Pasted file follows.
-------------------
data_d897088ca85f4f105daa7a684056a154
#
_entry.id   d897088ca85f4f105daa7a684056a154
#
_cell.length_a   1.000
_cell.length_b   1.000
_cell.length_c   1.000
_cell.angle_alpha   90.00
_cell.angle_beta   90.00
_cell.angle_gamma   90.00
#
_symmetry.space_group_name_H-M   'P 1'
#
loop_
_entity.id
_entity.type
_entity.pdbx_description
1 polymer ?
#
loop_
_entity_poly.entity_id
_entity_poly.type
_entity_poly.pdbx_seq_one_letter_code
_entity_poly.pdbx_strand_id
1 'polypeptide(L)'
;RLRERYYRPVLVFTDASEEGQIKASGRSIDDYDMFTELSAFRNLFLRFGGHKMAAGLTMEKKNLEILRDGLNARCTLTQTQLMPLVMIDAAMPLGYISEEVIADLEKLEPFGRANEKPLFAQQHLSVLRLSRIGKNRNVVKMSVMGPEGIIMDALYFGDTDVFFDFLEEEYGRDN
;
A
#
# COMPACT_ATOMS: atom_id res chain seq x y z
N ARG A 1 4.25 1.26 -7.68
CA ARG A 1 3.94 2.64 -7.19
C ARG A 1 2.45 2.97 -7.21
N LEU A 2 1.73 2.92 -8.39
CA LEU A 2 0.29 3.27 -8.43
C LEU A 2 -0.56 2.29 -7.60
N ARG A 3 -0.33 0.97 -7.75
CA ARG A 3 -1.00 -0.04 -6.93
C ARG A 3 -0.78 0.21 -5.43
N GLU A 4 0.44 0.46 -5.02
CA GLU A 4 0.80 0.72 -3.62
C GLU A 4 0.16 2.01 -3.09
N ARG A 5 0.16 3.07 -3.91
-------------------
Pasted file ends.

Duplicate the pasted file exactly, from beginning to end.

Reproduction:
data_d897088ca85f4f105daa7a684056a154
#
_entry.id   d897088ca85f4f105daa7a684056a154
#
_cell.length_a   1.000
_cell.length_b   1.000
_cell.length_c   1.000
_cell.angle_alpha   90.00
_cell.angle_beta   90.00
_cell.angle_gamma   90.00
#
_symmetry.space_group_name_H-M   'P 1'
#
loop_
_entity.id
_entity.type
_entity.pdbx_description
1 polymer ?
#
loop_
_entity_poly.entity_id
_entity_poly.type
_entity_poly.pdbx_seq_one_letter_code
_entity_poly.pdbx_strand_id
1 'polypeptide(L)'
;RLRERYYRPVLVFTDASEEGQIKASGRSIDDYDMFTELSAFRNLFLRFGGHKMAAGLTMEKKNLEILRDGLNARCTLTQTQLMPLVMIDAAMPLGYISEEVIADLEKLEPFGRANEKPLFAQQHLSVLRLSRIGKNRNVVKMSVMGPEGIIMDALYFGDTDVFFDFLEEEYGRDN
;
A
#
# COMPACT_ATOMS: atom_id res chain seq x y z
N ARG A 1 4.25 1.26 -7.68
CA ARG A 1 3.94 2.64 -7.19
C ARG A 1 2.45 2.97 -7.21
N LEU A 2 1.73 2.92 -8.39
CA LEU A 2 0.29 3.27 -8.43
C LEU A 2 -0.56 2.29 -7.60
N ARG A 3 -0.33 0.97 -7.75
CA ARG A 3 -1.00 -0.04 -6.93
C ARG A 3 -0.78 0.21 -5.43
N GLU A 4 0.44 0.46 -5.02
CA GLU A 4 0.80 0.72 -3.62
C GLU A 4 0.16 2.01 -3.09
N ARG A 5 0.16 3.07 -3.91